On Friday morning, President Donald Trump signed a presidential proclamation that requires asylum-seekers to apply at ports of entry along the U.S.-Mexico border. The ban will remain in place for 90 days or until the U.S. reaches a deal with Mexico to have the latter serve as a “safe third country,” according to the text of the proclamation. During that period, American officials will consult with the government of Mexico about the “large groups of aliens traveling through Mexico“ to the U.S., the proclamation reads. The ban blocking asylum seekers between ports of entry will not apply to unaccompanied minors, according to a Justice Department official.
During the run-up to the midterm elections, President Trump expressed concern over the so-called migrant caravan of mostly Honduran migrants who left Central America in October and have crossed illegally into Mexico with the objective of reaching American soil. Trump questioned the legitimacy of asylum seekers who come to the border, calling it a “rampant abuse” of the immigration system.
In addition to the presidential proclamation, a fast-track regulation that was posted Thursday in the Federal Register references the same federal statute the administration that was used for Trump’s early ban on travelers from several Muslim-majority countries. The statute permits the president can bar the entry of foreigners deemed “detrimental to the interests of the United States.”
Illegal aliens who are arrested coming across the border between ports of entry will still be able to apply for humanitarian relief through other legal means, such as “withholding of removal” or protection under the U.N. Convention Against Torture. However, asylum-seekers would thus face stricter standards to prove their fear of returning to their homeland. They are usually not able to apply for legal permanent residence or for family members to join them.
In Mexico City, officials there counted approximately 4,800 migrants seeking temporary shelter in a soccer stadium.
In a written statement, Acting Attorney General Matthew Whitaker praised the president. “Thanks to this decisive order from President Trump, we are continuing to provide a path to protection for those who truly need it, while stopping our generosity from being abused," he said.
But Reps. Jerry Nadler of New York and Zoe Lofgren of California, top Democrats on the Judiciary Committee, urged Trump to work with Congress rather than engage in “unconstitutional attempts to circumvent the law.”
"No one is above the law, including the President,” they said in a joint statement. “It is particularly ugly that today’s announcement seeks to impose illegal restrictions on migrants fleeing violence and abuse.“
In a press release, Dan Stein of the Federation of Americans for Immigration Reform praised Trump’s proclamation and called on Congress to take action. Stein's group has long advocated the reforming of the immigration system. FAIR suggested changes that Congress can address in order to reform the asylum process:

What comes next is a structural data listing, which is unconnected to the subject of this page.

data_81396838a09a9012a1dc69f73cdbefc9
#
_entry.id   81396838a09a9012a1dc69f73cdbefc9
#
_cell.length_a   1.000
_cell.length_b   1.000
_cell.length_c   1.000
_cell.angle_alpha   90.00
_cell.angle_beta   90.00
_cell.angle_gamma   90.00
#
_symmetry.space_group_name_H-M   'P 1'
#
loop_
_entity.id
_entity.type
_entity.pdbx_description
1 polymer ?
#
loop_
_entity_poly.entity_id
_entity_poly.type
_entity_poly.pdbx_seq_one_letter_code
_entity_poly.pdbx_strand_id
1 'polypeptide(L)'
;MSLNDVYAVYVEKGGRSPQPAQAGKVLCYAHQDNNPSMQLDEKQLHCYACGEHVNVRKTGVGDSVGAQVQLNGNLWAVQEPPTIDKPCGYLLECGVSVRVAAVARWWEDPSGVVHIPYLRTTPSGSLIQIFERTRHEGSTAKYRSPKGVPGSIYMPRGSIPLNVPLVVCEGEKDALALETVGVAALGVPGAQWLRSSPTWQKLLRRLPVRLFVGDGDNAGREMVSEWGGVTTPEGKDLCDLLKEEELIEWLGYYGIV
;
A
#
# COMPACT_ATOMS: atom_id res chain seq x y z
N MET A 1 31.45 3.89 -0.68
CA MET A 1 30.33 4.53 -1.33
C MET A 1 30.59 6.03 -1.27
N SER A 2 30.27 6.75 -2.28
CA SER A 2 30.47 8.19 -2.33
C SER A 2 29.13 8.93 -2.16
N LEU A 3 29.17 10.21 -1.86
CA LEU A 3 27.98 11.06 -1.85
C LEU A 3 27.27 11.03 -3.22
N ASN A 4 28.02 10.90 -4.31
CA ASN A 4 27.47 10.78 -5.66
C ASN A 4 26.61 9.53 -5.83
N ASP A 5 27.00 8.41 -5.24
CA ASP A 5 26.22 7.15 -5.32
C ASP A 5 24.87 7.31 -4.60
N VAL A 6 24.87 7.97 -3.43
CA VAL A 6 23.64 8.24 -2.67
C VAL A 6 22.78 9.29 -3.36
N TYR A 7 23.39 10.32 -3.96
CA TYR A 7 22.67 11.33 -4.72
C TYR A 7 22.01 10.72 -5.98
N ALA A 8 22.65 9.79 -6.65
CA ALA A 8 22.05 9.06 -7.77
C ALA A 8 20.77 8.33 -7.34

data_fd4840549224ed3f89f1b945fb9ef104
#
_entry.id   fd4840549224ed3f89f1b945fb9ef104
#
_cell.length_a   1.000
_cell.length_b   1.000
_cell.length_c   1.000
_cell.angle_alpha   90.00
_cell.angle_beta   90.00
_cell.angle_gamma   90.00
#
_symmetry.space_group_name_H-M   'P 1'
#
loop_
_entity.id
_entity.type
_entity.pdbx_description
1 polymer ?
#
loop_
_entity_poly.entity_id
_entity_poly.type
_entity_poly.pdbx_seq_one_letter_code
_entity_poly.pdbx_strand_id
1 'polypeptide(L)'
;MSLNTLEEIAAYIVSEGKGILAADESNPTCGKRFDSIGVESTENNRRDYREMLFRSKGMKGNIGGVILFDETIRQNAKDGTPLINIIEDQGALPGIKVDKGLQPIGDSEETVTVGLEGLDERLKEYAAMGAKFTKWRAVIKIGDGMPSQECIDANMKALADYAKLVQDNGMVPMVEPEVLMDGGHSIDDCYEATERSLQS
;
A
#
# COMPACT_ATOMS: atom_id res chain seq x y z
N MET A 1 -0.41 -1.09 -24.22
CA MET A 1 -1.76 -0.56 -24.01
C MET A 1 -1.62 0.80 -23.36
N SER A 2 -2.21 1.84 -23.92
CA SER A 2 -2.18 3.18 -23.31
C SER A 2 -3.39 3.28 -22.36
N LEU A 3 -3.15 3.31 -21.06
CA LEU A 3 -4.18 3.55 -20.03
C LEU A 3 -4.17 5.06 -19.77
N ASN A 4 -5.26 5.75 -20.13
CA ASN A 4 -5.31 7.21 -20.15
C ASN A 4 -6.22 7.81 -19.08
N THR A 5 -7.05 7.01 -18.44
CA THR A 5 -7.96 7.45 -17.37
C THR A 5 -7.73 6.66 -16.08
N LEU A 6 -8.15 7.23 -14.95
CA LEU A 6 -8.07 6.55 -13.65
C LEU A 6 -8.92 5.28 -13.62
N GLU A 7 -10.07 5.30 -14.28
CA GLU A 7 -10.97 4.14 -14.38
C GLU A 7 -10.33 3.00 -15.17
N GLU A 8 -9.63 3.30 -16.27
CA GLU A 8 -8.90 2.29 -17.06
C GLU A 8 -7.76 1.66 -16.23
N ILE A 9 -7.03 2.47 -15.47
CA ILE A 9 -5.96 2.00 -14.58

“Improve the Credible Fear Standard to Protect Legitimate Claims and Prevent Fraud: Congress must fix the minimal standard under current law that allows aliens – often economic migrants – to show a ‘credible fear of persecution’ and then obtain release into the interior of the country while their claim goes through backlogged immigration courts. Aliens should be required to clearly demonstrate a credible fear of persecution to stop fraud and help ensure that only legitimate claims are approved. To punish those who knowingly abuse our generosity, Congress should impose and enforce penalties for the filing of frivolous, baseless, or fraudulent asylum claims, and expand the use of expedited removal as appropriate.
“Allow for extended family detention and increase detention space: Congress can legislatively overrule the “Flores Settlement Agreement,” a court settlement and subsequent judicial rulings that limit the detention of families with children to just 20 days – a time period entirely too brief to complete a full and fair asylum adjudication. This loophole is the ‘jet engine’ driving the catch and release program. Further, Congress must fund enough detention space – including family detention centers – so no one is released while they await a court date.
“Amend the William Wilberforce Trafficking Victims Protection Reauthorization Act (TVPRA): This well-intended humanitarian law, which was designed to protect minors from sex traffickers, is now being exploited. Minors from across the globe are now sent to our borders by families hoping to establish an immigration anchor in the United States. The overly broad provisions of the TVPRA virtually guarantee that unaccompanied minors will be admitted to the United States, and allowed to stay, in order to complete lengthy judicial proceedings that inadvertently encourage both fraud and further exploitation of children by parties savvy enough to exploit the system.”